One of the biggest comics of all time has finally been made into a movie. I’m honestly surprised it took this long. It’s probably the most well-known of Alan Moore’s comics, and for good reason. The visuals, the incredibly dark story, and the cryptic ending that a lot of people have had some very interesting discussions about. It’s all very cool, and while I’m not a comic book person, even I have to respect the classics such as that. This film was created in the vein of the best of that. At least, when it was telling the story of the comic. When it wasn’t, this movie has one of the most surreal subplots that goes from 0-60 in a nanosecond. It was seriously so jarring that I was given whiplash. I don’t get how this movie was able to do this. They could have easily followed the plot of the comic and it would have been a short but sweet film. Most of my review, in fact, is going to focus on that subplot, because it is such a problem. But let’s get down to the nit and grit first.
I won’t give a plot summary. If you know anything about Batman comics, you already know what it is. Joker is getting his dander up about fucking with Batman’s day, by putting a bullet into Barbara Gordon’s back and terrorizing her father. That should have been all of the plot, but nope! Still not where I want to be to talk about the biggest flaw in this movie, so let’s get some other stuff out of the way.
The animation of this movie isn’t superb, which is a little strange. I may not always like the movies from WB Animation, but I have always seen their animation as spot-on. It’s really something. Especially the action sequences. For the flaws of the films from this studio, the slick action has always been something that I have enjoyed. And to this movie’s credit, when it wants to shine, it does. But it’s just so ho-hum the rest of the time. It’s kind of like a typical episode of Batman: The Animated Series. My biggest problem with this episode takes pretty much the runtime of an average episode of that series, so maybe it fits.
When it comes to the acting, we got some of the best. We got Kevin Conroy and Mark Hamill reprising their iconic roles, and I wouldn’t have it any other way. The girl who played Batgirl is also pretty good. I think they even got the butler from The Animated Series too.. That was a nice touch.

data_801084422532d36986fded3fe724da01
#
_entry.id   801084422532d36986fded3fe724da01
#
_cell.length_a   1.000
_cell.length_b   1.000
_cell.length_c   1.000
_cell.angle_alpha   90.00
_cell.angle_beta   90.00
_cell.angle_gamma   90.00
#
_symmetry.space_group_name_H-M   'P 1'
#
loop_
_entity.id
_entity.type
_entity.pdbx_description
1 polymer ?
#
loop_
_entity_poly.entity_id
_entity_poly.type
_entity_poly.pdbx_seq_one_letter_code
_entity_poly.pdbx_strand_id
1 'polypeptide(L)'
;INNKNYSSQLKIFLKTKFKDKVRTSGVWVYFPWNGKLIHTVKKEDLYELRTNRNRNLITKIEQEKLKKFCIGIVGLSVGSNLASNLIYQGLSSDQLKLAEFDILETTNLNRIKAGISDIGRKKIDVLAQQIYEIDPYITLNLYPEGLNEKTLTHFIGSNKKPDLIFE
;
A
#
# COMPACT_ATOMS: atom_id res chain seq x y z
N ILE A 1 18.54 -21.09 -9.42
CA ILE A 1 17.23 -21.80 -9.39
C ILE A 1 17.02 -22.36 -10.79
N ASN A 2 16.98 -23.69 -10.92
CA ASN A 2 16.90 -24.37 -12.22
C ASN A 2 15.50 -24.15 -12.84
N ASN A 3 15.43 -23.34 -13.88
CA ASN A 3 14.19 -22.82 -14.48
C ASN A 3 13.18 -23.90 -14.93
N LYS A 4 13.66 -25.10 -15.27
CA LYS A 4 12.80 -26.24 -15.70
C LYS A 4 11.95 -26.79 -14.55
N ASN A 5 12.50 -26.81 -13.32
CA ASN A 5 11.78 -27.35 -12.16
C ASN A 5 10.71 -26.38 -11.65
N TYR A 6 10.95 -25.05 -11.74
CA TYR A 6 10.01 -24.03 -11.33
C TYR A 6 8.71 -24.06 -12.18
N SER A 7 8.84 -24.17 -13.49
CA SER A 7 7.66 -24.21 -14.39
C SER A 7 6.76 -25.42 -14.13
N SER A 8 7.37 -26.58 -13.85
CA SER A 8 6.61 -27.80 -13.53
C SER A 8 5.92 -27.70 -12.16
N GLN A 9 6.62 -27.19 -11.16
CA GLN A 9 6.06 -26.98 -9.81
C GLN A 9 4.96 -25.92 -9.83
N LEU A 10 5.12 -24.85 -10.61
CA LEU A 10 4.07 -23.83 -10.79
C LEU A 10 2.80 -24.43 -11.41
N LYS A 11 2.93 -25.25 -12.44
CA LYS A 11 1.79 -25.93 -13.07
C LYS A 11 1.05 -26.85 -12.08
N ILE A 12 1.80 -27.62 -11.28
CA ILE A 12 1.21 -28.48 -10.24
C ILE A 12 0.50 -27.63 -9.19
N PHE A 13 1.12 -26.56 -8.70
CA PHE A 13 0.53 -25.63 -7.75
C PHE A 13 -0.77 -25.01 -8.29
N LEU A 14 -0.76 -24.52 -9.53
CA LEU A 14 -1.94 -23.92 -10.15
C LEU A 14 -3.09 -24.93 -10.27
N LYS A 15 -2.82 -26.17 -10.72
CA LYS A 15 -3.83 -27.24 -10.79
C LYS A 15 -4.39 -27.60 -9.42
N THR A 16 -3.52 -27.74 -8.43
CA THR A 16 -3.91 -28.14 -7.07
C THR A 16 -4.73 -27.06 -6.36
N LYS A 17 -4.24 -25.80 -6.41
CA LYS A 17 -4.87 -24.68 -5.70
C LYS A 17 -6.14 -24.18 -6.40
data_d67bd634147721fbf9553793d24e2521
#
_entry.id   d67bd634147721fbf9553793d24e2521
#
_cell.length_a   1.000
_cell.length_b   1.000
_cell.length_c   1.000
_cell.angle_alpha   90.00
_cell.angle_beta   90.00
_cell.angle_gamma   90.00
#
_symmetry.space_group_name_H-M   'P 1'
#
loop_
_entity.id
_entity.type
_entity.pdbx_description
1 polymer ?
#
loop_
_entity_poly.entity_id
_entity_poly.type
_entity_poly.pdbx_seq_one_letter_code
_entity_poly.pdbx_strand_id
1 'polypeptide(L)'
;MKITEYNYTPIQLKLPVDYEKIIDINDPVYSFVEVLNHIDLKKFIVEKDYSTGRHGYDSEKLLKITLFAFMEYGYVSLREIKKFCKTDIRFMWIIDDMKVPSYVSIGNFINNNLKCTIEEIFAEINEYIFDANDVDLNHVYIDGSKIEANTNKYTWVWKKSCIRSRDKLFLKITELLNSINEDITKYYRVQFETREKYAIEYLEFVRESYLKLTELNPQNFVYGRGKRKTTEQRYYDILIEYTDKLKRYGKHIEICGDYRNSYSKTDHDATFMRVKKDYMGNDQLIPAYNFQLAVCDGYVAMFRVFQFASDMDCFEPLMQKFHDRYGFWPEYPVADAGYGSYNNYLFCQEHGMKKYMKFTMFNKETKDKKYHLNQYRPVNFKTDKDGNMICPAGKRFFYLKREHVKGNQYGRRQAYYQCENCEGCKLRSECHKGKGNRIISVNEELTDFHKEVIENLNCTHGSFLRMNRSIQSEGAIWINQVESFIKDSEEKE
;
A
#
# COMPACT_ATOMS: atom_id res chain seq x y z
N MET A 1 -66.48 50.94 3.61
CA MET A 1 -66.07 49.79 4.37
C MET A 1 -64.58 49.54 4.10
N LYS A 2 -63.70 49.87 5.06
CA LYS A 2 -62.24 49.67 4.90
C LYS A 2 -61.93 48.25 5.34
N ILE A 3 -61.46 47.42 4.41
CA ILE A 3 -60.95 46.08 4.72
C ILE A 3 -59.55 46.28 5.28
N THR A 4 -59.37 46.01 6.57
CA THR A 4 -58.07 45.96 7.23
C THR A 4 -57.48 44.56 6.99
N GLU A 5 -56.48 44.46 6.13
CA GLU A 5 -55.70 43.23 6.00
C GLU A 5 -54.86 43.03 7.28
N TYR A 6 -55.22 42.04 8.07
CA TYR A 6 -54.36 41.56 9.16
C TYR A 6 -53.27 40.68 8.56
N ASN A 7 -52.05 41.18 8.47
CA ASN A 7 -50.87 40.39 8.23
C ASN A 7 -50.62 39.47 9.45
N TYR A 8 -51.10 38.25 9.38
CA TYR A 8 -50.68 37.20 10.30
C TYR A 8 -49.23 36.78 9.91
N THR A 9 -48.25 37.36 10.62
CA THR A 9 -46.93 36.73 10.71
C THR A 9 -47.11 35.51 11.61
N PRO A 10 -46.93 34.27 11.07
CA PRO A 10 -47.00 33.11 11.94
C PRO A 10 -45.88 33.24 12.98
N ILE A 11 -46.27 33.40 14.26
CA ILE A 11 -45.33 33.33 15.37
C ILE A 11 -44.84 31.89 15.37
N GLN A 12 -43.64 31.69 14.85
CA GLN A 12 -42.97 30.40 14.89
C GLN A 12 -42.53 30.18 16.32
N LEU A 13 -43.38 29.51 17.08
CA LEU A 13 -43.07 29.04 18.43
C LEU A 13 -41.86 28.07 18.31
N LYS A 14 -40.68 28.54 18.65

But now we get to the part that I want to talk about. This isn’t really one movie. It’s a movie and an episode of The Animated Series. The first 28 minutes of this film is literally some other movie. It has absolutely ZERO connection to the events that follow it. None. It tells the story of a case surrounding a man who has a creepy obsession with Batgirl. This plot has zero relevance to what happens later. Absolute zero. You could cut it out of the film and it wouldn’t hurt a thing. I am just trying to understand why it is in here. For real, why? I’m about to spoil this subplot, but since it does absolutely zip to affect the rest of the film, that doesn’t do any damage.
What’s more, it’s a strange as fuck subplot too. You have this guy who is obsessed with Batgirl. Okay. You have Batgirl and Batman investigating, and there being some tension between the two. Okay. Then you find out from Barbara talking to her gay friend that she is into some guy who is an authority figure in her life. Gee, I wonder who that is. Okay. This is the kind of stuff that really should have been spaced out more. You have what would be two or three episodes worth of personal exploration in the series that this animation is riffing on condensed into 15 minutes of plot. The pacing of this little “episode” is just nuts! There is something about how Batgirl won’t know what it is to be in her position unless she goes to the edge. Alright. Then sex! Wait, what? As I said, 0-60 in a nanosecond.
The choices done in making this part of the film just baffles me. Why do this? The plot of “The Killing Joke” is all you need. For real, that’s it. All you’d have to do is have that plot. The movie would be half an hour shorter, sure, but whatever. Why add this on when it literally goes nowhere and once it’s done you are basically told to forget about it. Hell, the movie even tells you to forget about it. With some stupid narration that opens and closes the “episode,” you as an audience member are told to forget about it. It is impossible for me to fathom why this choice was made. It brings the pace of this movie to a grinding halt and leaves you feeling like your time was wasted because the film even tells you that it was meaningless. I don’t get this. It’s pissing me off. Part of me wishes that there was some whole other movie made to explain this, because you are basically force-fed through exposition that Barbara is into Batman. Where did this come from?
This has NOTHING to do with the whole “bat-sex” thing that so many critics like Angry Joe got on. I don’t care about that. If B-man and B-girl want to get their freak on, that’s fine. But I need to care about it. I need to care about why this is happening. But I don’t. It’s packed into another movie that has NOTHING to do with this plot. That’s my problem here.
All in all, this isn’t a bad movie. For real, when we get to the part that is the namesake of this movie, it’s actually pretty good. However, to get there, we have to wade through a subplot that is like a drive-by episode of The Animated Series. After a year of bad DC films, I was really hoping that this would be the one to make it all better. But nope. It was just another so-so movie to add to the pile. And all thanks to that retarded subplot. What a shame.
6 out of 10